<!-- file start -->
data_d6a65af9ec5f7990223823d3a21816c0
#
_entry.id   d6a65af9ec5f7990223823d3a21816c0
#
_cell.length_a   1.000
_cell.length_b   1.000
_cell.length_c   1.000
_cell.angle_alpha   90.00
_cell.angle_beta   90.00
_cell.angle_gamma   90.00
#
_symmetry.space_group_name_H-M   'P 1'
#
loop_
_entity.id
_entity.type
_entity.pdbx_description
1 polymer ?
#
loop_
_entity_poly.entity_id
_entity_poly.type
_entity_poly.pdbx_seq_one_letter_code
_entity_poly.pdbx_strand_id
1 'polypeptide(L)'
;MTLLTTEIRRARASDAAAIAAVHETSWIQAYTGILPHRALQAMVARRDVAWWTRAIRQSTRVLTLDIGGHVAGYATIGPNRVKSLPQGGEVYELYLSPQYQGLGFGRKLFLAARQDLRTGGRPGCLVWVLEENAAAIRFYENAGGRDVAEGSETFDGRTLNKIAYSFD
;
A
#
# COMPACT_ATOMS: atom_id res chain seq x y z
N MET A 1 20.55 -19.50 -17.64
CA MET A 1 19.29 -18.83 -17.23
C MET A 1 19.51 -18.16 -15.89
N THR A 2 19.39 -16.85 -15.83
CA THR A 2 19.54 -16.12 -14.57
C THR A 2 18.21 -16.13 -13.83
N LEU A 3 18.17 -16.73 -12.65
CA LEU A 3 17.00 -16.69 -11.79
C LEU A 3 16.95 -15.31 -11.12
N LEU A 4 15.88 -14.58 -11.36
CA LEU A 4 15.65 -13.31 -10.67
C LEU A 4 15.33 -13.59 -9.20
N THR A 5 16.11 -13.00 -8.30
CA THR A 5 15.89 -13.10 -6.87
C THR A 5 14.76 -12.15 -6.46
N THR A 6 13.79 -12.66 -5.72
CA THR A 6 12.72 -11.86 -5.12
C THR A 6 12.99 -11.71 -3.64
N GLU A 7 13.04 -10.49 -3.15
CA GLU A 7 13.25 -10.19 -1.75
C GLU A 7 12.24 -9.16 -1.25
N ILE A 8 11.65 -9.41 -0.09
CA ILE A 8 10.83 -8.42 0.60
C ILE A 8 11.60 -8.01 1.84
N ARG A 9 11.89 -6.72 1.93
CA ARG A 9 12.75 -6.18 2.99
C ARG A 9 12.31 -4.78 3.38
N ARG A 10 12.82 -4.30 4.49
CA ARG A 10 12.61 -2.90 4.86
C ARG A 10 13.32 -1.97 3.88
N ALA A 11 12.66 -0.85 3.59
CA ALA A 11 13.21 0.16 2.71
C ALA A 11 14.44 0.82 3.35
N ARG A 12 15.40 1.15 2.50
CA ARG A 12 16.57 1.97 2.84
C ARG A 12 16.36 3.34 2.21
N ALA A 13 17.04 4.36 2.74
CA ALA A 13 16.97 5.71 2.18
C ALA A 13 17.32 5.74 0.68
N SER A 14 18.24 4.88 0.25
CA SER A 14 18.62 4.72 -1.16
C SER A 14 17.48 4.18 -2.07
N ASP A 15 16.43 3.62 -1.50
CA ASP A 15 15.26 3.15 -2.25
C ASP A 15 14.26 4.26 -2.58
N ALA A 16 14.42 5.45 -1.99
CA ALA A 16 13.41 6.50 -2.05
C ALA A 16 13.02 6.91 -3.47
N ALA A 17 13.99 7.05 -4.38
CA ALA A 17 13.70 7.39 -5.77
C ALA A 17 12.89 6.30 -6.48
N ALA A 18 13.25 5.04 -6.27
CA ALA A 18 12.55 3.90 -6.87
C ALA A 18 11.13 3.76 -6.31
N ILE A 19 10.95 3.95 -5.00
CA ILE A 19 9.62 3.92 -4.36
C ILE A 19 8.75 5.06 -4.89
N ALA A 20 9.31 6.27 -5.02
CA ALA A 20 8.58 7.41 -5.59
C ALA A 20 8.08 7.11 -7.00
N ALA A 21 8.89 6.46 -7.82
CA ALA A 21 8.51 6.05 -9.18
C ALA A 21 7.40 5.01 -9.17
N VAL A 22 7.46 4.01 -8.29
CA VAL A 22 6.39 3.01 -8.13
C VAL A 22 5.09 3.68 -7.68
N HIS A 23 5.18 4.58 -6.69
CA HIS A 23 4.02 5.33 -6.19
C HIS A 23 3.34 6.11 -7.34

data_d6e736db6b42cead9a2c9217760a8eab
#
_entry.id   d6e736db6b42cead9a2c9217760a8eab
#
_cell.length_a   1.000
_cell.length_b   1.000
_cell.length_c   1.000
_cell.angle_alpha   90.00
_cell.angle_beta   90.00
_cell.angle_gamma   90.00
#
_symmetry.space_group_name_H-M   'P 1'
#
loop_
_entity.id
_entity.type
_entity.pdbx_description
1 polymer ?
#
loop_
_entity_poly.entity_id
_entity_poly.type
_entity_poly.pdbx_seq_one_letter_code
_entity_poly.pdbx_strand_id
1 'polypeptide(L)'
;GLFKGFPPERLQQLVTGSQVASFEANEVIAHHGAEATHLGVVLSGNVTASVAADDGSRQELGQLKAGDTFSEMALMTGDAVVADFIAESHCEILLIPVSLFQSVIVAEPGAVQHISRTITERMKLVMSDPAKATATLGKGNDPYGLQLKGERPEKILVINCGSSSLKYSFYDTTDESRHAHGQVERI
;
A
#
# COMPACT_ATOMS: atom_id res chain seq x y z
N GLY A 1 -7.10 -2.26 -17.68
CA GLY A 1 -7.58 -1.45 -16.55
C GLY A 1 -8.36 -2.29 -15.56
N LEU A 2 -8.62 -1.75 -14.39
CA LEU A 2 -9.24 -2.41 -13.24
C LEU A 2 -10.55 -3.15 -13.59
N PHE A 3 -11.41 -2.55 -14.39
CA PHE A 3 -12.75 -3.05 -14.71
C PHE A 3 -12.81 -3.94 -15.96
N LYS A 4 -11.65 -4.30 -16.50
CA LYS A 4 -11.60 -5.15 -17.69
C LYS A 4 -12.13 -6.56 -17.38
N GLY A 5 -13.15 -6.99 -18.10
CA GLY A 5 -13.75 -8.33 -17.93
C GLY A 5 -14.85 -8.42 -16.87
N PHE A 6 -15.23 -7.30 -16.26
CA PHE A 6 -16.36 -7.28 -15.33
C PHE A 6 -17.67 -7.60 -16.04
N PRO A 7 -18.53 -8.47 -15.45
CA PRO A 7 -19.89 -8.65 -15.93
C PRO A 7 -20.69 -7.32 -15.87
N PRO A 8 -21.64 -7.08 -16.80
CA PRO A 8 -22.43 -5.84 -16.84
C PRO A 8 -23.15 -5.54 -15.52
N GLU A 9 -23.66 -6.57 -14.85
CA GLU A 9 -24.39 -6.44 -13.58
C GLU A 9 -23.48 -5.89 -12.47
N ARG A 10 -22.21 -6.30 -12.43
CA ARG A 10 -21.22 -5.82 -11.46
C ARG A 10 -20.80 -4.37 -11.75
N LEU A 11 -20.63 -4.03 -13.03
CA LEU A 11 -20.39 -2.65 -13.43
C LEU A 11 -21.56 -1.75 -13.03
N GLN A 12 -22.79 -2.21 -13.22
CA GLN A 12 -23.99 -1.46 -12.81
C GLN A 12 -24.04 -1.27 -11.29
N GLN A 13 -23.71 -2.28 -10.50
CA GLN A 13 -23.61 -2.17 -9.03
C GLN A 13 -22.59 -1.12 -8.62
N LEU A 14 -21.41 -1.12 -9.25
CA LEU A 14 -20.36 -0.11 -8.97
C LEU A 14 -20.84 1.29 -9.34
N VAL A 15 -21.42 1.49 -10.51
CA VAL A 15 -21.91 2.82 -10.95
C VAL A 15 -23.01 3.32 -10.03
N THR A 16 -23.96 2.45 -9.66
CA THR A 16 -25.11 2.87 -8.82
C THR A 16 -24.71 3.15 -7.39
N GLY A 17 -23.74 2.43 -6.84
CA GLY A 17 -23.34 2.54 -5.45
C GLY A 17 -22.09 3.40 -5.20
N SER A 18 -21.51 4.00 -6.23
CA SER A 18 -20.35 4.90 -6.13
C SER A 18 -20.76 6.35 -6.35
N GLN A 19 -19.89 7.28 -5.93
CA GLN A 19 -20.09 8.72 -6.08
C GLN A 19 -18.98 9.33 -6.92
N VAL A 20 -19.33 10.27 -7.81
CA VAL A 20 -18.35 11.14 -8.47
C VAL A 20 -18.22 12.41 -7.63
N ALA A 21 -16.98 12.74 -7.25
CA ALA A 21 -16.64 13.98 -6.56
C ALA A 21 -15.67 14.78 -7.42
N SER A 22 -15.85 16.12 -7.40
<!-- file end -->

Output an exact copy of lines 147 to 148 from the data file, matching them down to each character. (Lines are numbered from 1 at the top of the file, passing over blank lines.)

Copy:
C PHE A 6 -17.67 -7.60 -16.04
N PRO A 7 -18.53 -8.47 -15.45